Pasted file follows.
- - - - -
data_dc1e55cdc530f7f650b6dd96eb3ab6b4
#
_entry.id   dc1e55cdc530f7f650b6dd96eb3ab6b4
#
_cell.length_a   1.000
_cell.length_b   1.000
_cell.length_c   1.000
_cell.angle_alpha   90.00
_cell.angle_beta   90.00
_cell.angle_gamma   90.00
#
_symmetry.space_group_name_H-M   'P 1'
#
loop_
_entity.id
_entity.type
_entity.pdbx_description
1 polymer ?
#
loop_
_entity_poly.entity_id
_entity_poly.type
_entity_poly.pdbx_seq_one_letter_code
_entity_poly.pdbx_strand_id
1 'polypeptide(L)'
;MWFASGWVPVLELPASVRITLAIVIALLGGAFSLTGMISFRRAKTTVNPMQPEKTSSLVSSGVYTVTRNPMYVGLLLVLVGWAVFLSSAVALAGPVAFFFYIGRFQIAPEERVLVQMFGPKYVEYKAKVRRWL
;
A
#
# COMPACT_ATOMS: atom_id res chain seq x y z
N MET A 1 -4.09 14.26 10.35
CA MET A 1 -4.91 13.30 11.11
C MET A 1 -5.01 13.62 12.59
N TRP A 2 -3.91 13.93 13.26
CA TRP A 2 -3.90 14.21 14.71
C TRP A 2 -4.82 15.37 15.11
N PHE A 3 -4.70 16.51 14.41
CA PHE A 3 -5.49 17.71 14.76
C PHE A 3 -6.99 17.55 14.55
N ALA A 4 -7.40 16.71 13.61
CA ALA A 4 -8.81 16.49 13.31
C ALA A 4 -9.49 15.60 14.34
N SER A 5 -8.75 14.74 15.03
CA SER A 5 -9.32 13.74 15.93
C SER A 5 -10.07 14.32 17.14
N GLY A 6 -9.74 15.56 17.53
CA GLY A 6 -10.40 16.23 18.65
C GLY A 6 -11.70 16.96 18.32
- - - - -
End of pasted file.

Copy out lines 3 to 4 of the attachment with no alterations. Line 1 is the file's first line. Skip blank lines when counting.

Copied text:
_entry.id   dc1e55cdc530f7f650b6dd96eb3ab6b4
#